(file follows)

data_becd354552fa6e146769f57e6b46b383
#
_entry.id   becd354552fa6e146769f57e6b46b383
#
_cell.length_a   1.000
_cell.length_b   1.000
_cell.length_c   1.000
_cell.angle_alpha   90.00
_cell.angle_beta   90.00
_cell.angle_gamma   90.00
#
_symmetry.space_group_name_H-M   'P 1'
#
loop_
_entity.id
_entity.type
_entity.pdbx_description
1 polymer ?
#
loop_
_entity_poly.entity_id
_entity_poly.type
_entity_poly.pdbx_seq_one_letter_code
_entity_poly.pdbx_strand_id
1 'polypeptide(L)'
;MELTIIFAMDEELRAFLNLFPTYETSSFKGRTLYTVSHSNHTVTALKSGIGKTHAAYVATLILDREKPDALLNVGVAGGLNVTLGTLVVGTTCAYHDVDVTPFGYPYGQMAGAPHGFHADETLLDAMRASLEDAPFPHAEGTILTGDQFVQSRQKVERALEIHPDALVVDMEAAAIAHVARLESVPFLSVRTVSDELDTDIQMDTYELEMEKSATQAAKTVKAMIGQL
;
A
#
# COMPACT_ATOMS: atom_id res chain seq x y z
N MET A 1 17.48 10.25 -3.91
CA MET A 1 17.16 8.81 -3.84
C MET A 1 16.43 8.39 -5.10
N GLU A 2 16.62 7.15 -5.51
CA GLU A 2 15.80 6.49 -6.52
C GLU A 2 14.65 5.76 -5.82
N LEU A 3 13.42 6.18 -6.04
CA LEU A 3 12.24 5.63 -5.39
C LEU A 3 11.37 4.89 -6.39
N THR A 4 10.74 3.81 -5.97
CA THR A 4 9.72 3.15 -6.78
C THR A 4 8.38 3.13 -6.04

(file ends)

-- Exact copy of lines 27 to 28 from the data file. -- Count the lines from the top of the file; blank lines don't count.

;
A